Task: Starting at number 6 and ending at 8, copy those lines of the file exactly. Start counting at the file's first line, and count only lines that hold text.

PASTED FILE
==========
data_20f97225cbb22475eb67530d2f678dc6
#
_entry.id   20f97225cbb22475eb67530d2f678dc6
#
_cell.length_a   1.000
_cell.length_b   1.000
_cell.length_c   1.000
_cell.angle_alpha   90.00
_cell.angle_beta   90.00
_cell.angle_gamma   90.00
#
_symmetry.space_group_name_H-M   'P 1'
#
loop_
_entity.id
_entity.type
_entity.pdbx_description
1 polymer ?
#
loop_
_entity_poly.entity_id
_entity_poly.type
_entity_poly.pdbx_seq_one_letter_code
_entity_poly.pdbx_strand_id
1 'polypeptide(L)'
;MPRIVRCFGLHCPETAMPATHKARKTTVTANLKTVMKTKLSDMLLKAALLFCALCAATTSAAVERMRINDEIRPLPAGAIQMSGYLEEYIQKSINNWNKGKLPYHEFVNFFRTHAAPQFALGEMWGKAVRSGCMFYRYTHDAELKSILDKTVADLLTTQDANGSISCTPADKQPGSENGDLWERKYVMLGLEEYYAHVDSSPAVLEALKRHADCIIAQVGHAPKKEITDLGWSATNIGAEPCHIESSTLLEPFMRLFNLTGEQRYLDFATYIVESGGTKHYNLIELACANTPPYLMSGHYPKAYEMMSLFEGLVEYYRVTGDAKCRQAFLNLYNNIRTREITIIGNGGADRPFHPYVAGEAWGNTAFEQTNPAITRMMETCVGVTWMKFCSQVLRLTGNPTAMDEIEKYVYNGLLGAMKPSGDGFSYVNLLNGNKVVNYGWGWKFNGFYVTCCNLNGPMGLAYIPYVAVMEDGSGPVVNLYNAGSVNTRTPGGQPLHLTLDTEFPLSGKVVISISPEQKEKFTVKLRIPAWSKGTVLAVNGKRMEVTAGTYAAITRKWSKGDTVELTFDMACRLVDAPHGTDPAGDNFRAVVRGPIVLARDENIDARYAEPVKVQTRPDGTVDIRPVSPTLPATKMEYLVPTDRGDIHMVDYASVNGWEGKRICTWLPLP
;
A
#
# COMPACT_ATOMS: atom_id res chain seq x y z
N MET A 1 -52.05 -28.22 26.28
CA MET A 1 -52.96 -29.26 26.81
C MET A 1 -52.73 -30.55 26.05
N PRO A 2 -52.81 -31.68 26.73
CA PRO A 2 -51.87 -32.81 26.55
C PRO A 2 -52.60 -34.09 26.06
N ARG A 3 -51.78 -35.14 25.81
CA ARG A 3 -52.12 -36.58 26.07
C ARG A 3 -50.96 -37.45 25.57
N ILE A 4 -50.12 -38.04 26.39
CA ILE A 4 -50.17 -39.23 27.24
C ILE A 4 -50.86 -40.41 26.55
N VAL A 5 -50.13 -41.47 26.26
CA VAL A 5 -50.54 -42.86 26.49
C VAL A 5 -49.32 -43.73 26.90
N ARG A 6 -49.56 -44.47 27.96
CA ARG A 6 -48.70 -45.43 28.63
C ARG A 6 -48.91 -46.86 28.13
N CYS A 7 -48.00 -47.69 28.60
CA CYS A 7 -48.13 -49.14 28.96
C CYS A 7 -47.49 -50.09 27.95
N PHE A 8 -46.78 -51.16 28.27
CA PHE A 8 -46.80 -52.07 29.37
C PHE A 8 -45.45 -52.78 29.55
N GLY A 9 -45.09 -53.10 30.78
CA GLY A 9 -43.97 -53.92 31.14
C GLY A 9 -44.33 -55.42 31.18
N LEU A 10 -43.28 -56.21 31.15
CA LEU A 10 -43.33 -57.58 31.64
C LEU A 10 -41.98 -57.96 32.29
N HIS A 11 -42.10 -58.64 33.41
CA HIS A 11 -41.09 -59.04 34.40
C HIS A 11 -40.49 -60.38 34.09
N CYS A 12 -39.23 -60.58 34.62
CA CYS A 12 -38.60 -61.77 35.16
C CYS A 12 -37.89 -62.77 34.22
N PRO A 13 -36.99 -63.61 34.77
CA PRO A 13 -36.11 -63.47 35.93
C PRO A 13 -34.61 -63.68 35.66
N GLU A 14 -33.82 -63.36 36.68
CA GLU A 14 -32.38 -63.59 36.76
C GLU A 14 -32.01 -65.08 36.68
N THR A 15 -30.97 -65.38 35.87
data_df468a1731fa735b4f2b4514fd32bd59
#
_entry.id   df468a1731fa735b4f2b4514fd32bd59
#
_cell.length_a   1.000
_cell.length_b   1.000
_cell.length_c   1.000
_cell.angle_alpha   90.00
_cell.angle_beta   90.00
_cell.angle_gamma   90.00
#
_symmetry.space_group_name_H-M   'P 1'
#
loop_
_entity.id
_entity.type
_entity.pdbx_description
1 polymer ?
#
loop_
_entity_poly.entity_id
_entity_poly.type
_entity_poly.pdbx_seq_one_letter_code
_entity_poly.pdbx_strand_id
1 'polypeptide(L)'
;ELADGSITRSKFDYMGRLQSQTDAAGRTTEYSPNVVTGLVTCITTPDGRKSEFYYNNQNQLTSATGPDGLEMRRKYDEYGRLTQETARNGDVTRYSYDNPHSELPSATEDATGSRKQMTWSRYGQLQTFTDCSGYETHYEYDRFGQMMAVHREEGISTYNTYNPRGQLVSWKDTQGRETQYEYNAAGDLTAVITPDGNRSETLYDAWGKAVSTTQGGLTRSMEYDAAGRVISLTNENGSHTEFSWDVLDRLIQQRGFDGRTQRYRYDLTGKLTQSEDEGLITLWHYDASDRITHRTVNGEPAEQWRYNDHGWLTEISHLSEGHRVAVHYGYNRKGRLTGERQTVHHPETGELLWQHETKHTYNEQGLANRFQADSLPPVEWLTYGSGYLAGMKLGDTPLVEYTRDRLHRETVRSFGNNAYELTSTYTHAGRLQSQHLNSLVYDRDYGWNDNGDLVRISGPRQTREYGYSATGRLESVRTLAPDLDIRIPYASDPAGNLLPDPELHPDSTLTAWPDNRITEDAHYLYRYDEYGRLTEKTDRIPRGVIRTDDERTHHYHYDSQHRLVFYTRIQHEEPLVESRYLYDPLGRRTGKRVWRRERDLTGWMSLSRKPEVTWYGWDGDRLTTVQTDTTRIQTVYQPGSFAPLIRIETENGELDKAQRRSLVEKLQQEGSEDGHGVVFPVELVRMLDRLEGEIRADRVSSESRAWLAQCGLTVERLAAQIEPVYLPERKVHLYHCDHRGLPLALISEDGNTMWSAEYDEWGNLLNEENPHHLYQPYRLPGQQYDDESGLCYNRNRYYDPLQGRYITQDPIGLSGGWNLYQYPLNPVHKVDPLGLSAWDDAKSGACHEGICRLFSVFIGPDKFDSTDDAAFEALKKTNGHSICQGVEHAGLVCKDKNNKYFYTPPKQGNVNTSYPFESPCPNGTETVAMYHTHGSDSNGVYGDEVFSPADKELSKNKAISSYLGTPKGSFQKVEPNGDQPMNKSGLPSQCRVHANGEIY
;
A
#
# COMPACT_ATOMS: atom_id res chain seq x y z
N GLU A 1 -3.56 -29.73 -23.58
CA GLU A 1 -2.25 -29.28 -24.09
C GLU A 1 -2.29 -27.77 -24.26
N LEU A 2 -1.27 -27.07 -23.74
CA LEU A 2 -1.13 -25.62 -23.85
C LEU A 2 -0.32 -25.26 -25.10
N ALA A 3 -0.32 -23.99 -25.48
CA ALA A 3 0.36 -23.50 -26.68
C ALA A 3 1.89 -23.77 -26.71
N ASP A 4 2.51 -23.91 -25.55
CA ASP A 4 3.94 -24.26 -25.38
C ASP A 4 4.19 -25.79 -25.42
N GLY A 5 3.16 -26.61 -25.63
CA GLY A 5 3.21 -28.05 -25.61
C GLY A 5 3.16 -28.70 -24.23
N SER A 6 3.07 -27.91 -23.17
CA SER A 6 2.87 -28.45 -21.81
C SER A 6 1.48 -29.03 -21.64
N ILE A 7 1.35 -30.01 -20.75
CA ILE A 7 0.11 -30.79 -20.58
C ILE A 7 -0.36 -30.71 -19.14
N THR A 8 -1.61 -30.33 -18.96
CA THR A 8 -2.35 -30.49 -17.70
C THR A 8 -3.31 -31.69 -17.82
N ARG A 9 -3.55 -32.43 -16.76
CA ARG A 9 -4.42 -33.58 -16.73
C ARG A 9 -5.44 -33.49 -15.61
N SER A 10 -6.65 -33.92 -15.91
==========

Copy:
_cell.length_b   1.000
_cell.length_c   1.000
_cell.angle_alpha   90.00